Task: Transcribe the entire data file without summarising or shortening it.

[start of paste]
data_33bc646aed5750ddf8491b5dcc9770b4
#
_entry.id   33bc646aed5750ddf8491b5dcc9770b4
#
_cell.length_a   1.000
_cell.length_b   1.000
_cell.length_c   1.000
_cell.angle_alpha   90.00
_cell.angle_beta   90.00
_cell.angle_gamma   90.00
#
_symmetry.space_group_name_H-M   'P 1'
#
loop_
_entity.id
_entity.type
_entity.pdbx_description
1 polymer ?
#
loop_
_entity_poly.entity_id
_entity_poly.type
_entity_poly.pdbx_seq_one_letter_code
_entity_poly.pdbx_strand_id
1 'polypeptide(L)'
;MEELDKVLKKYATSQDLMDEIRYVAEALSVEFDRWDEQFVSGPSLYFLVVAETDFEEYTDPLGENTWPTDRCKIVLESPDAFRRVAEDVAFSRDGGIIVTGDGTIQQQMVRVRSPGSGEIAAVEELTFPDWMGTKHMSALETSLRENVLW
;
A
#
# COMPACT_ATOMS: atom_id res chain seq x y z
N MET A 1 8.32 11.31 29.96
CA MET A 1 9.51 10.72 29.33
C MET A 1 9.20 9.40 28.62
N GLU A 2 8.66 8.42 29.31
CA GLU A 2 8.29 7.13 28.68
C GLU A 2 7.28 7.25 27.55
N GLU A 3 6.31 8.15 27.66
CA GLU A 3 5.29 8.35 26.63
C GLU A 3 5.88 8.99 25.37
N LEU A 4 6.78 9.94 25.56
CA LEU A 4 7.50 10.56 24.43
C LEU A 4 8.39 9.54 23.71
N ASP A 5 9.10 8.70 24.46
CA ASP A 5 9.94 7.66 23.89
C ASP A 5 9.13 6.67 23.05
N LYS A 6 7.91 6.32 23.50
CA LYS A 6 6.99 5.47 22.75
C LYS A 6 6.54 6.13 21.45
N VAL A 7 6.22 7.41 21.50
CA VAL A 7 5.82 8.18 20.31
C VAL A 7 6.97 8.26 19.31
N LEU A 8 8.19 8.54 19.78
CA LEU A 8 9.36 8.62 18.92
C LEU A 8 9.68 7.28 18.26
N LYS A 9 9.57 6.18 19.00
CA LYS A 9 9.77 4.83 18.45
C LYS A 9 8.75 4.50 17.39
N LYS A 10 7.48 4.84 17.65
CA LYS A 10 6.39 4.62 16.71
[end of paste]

data_33bc646aed5750ddf8491b5dcc9770b4
#
_entry.id   33bc646aed5750ddf8491b5dcc9770b4
#
_cell.length_a   1.000
_cell.length_b   1.000
_cell.length_c   1.000
_cell.angle_alpha   90.00
_cell.angle_beta   90.00
_cell.angle_gamma   90.00
#
_symmetry.space_group_name_H-M   'P 1'
#
loop_
_entity.id
_entity.type
_entity.pdbx_description
1 polymer ?
#
loop_
_entity_poly.entity_id
_entity_poly.type
_entity_poly.pdbx_seq_one_letter_code
_entity_poly.pdbx_strand_id
1 'polypeptide(L)'
;MEELDKVLKKYATSQDLMDEIRYVAEALSVEFDRWDEQFVSGPSLYFLVVAETDFEEYTDPLGENTWPTDRCKIVLESPDAFRRVAEDVAFSRDGGIIVTGDGTIQQQMVRVRSPGSGEIAAVEELTFPDWMGTKHMSALETSLRENVLW
;
A
#
# COMPACT_ATOMS: atom_id res chain seq x y z
N MET A 1 8.32 11.31 29.96
CA MET A 1 9.51 10.72 29.33
C MET A 1 9.20 9.40 28.62
N GLU A 2 8.66 8.42 29.31
CA GLU A 2 8.29 7.13 28.68
C GLU A 2 7.28 7.25 27.55
N GLU A 3 6.31 8.15 27.66
CA GLU A 3 5.29 8.35 26.63
C GLU A 3 5.88 8.99 25.37
N LEU A 4 6.78 9.94 25.56
CA LEU A 4 7.50 10.56 24.43
C LEU A 4 8.39 9.54 23.71
N ASP A 5 9.10 8.70 24.46
CA ASP A 5 9.94 7.66 23.89
C ASP A 5 9.13 6.67 23.05
N LYS A 6 7.91 6.32 23.50
CA LYS A 6 6.99 5.47 22.75
C LYS A 6 6.54 6.13 21.45
N VAL A 7 6.22 7.41 21.50
CA VAL A 7 5.82 8.18 20.31
C VAL A 7 6.97 8.26 19.31
N LEU A 8 8.19 8.54 19.78
CA LEU A 8 9.36 8.62 18.92
C LEU A 8 9.68 7.28 18.26
N LYS A 9 9.57 6.18 19.00
CA LYS A 9 9.77 4.83 18.45
C LYS A 9 8.75 4.50 17.39
N LYS A 10 7.48 4.84 17.65
CA LYS A 10 6.39 4.62 16.71